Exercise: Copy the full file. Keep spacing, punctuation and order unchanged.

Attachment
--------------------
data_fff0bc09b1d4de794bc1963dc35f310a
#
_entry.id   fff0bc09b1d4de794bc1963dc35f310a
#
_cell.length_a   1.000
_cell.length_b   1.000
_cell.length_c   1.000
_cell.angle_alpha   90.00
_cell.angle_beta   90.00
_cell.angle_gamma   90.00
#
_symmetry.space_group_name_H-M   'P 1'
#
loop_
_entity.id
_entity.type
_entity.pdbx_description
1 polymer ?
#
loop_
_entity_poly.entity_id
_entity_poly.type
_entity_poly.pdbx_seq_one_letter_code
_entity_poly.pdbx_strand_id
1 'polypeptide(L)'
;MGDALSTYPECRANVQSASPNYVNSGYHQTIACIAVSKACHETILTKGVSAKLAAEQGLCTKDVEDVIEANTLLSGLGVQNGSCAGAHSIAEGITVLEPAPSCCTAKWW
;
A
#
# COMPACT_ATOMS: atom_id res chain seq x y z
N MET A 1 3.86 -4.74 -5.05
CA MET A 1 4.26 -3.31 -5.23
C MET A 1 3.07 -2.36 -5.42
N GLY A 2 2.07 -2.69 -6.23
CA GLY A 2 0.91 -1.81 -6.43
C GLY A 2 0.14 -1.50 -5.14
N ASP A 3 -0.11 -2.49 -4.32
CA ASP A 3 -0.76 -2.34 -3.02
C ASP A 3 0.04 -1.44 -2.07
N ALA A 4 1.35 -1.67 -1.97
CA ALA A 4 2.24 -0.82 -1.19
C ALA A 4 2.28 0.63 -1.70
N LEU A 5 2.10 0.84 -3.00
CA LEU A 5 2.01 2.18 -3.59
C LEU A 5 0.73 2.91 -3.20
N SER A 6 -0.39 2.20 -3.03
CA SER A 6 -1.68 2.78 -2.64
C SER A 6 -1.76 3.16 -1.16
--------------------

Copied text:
data_fff0bc09b1d4de794bc1963dc35f310a
#
_entry.id   fff0bc09b1d4de794bc1963dc35f310a
#
_cell.length_a   1.000
_cell.length_b   1.000
_cell.length_c   1.000
_cell.angle_alpha   90.00
_cell.angle_beta   90.00
_cell.angle_gamma   90.00
#
_symmetry.space_group_name_H-M   'P 1'
#
loop_
_entity.id
_entity.type
_entity.pdbx_description
1 polymer ?
#
loop_
_entity_poly.entity_id
_entity_poly.type
_entity_poly.pdbx_seq_one_letter_code
_entity_poly.pdbx_strand_id
1 'polypeptide(L)'
;MGDALSTYPECRANVQSASPNYVNSGYHQTIACIAVSKACHETILTKGVSAKLAAEQGLCTKDVEDVIEANTLLSGLGVQNGSCAGAHSIAEGITVLEPAPSCCTAKWW
;
A
#
# COMPACT_ATOMS: atom_id res chain seq x y z
N MET A 1 3.86 -4.74 -5.05
CA MET A 1 4.26 -3.31 -5.23
C MET A 1 3.07 -2.36 -5.42
N GLY A 2 2.07 -2.69 -6.23
CA GLY A 2 0.91 -1.81 -6.43
C GLY A 2 0.14 -1.50 -5.14
N ASP A 3 -0.11 -2.49 -4.32
CA ASP A 3 -0.76 -2.34 -3.02
C ASP A 3 0.04 -1.44 -2.07
N ALA A 4 1.35 -1.67 -1.97
CA ALA A 4 2.24 -0.82 -1.19
C ALA A 4 2.28 0.63 -1.70
N LEU A 5 2.10 0.84 -3.00
CA LEU A 5 2.01 2.18 -3.59
C LEU A 5 0.73 2.91 -3.20
N SER A 6 -0.39 2.20 -3.03
CA SER A 6 -1.68 2.78 -2.64
C SER A 6 -1.76 3.16 -1.16